Ana talks about the importance of the circular economy
In this issue, Dr. Green Economy speaks to Dr. Ana Fernández Iglesias about her journey and interesting projects in the field of Circular Economy.
Dr. Ana Fernandez-Iglesias, is a circular economy specialist in beautiful Asturias, Spain. She has 15 years of experience in the R&D department of steel production and iron ore mining.
She leads a team of 10 talented researchers who develop technologies to help industries become more circular and sustainable. Furthermore, she is also a leader of the Sustainable Mining Portfolio, where she interacts between R&D, corporate, and mines to identify the projects and priorities to focus on.
In parallel, she also works as an associate professor at the University of Oviedo, in a group called Engineering Projects Area, where she teaches about different topics in the engineering field.
Q. What is the importance of the circular economy?
If you prefer net-zero emissions, the circular economy helps indirectly because it aims to keep the value of the materials and products inside the economy.
This means we will have to extract less raw materials and manufacture less products because we keep the existing ones in circulation. The extraction, distribution, and manufacturing steps have the highest emissions during the lifecycle of a product.
And if we talk about net-zero waste, which I think is a concept we should push more and more, the impact is obvious. Every time that a material or product ends up in a landfill, we have lost all the value, energy, manpower, efforts, and impacts to the environment that we invested during its manufacturing.
Q. What are the challenges for women in a leadership position? What are your tips?
I think I am lucky, I have not felt that my career progress was limited because of gender. Working for a big company with an international culture helps, I guess.
I think around 40% of the management positions in the R&D center where I work are held by women. But the truth is, you do not see many women in leading positions in the production side, especially mining.
Maternity is definitely something to take into account. Babies usually demand their mother more than their father, especially during the first year, which is already exhausting in so many ways. But it is all a matter of choices, as simple and difficult as that.
Q. With the enormous amount of activities you are involved in, how do you manage your work-life balance?
Running late is my cardio… Apart from my two main responsibilities, R&D and University, I also try to devote time to different causes that matter to me. For example, STEM promotion or other parallel projects related to the circular economy in other industries.
And I always have some training running. For example, I just delivered the final project of training by Cambridge University, management skills for a green transition.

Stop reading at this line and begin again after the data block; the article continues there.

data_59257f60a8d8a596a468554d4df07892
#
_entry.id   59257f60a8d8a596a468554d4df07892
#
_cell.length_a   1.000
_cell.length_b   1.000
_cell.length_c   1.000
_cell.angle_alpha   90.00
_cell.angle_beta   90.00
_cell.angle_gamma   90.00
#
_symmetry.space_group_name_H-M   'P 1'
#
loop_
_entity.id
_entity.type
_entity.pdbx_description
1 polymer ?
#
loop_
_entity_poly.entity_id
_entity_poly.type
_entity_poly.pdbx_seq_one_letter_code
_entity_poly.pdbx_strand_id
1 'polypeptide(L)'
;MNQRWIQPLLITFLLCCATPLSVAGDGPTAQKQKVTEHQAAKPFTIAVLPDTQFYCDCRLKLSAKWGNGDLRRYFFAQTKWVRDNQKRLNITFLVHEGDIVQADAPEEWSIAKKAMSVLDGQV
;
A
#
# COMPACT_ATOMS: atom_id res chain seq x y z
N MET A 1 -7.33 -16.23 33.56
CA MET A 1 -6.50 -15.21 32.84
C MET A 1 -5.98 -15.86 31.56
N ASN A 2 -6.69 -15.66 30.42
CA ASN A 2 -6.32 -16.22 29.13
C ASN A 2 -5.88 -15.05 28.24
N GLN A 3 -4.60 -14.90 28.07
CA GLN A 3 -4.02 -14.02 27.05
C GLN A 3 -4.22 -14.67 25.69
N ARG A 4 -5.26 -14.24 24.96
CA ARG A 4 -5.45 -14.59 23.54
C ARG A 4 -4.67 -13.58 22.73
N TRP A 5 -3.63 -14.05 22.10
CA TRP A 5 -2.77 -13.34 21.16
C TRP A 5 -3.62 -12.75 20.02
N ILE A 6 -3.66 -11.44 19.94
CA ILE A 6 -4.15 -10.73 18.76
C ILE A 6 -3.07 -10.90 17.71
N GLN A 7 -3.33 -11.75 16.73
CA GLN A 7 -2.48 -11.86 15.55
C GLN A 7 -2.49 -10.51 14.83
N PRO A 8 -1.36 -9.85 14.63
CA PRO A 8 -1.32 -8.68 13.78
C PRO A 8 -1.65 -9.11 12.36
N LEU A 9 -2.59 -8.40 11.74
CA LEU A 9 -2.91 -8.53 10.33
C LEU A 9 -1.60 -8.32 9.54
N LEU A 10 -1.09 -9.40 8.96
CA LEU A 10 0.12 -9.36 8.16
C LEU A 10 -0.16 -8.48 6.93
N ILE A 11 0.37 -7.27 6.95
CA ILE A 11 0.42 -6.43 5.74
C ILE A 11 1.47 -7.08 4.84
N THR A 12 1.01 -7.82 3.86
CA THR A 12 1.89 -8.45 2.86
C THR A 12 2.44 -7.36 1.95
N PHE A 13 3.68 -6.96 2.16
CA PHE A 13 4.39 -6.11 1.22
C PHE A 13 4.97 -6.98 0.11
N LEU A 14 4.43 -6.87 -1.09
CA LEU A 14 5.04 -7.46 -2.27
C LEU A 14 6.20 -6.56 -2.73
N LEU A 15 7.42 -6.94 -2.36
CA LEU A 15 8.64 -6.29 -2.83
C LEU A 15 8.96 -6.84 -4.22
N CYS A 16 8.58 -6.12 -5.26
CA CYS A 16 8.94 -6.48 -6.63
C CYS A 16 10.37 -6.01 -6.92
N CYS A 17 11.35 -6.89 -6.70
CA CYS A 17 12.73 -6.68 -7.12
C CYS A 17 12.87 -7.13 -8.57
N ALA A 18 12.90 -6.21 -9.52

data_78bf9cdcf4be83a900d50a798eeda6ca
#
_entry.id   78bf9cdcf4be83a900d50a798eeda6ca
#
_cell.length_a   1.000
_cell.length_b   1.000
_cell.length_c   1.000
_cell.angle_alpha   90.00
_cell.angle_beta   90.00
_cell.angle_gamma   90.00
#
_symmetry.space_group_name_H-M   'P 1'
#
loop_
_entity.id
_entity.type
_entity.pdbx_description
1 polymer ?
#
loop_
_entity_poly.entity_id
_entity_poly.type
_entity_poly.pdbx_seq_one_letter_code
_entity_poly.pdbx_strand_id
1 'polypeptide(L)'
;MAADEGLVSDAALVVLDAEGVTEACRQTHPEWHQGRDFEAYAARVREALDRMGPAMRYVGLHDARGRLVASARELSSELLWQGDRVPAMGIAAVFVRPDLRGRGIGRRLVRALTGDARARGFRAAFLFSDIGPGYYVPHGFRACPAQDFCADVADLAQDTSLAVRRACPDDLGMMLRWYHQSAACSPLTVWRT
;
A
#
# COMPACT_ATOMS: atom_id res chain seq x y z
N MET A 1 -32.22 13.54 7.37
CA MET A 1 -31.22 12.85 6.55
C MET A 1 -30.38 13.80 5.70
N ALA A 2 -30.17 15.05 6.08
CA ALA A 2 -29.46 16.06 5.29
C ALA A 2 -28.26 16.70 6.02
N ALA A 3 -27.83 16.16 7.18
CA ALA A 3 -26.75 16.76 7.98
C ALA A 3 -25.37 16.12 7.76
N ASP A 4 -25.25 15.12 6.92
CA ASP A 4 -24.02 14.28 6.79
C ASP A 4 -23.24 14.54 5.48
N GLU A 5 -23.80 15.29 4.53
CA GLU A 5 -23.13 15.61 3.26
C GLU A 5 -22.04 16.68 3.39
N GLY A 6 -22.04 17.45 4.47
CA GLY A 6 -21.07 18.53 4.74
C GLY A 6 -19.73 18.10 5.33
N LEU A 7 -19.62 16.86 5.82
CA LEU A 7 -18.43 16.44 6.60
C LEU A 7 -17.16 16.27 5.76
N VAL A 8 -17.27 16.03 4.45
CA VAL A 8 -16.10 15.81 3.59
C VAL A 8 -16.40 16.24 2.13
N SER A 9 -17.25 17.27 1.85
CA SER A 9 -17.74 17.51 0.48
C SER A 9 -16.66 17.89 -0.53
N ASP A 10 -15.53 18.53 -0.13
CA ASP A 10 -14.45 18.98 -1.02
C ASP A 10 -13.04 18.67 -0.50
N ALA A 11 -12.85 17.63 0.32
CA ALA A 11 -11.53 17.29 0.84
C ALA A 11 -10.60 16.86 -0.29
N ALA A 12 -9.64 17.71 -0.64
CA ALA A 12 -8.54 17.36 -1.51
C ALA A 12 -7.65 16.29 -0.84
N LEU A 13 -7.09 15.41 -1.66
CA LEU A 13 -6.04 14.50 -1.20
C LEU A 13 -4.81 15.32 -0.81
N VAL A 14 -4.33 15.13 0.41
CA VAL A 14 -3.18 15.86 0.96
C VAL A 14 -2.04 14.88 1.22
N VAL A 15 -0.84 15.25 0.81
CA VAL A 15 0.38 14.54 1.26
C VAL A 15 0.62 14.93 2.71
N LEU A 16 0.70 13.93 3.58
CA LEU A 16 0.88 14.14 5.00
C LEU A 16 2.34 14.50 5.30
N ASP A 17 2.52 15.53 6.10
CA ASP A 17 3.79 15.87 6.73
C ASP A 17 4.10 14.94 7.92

For many years, that was not a problem and I enjoyed being busy and have travelled quite a lot. But since I became a mother, I had to say no to many interesting things and try to get home earlier. I started to travel again this year, and it is hard sometimes to spend many nights far from home.
Q. What are your tips for people running a sustainable team?
I have a small sustainable team, but I cannot be prouder of what they achieve every day. It might sound like a typical answer, but they are a great team and I feel lucky working with them.
They are all passionate about what we do and want to contribute to making our industries more circular and sustainable. And especially when you work in R&D it is good to have passion and be optimistic, because the risk of failure is high when you are trying to innovate.
In the end, companies are made of people, men, and women with their own set of circumstances. I realized soon in my career that technology is never the reason why we do not achieve things: human relationships are what improve or ruin situations. The technical part is almost always feasible.
Q. With the current world situation, what do you think is the future of the circular economy?
The situation of energy in Europe can give us a hint of what might happen with materials. Metals and minerals are key for the twin digital and green transition that we want in Europe. But we do not produce them.
And at the same time, we have our landfills full of valuable materials for the wrong reasons. I hope this dark period helps us understand that linear economy is not acceptable anymore.
Note - Green Entrepreneurs are those, whose businesses are working towards reducing environmental impact by adopting the principles of the circular economy. They are featured once a month in this newsletter. If you want to be featured in one of the issues, email us at email@example.com.
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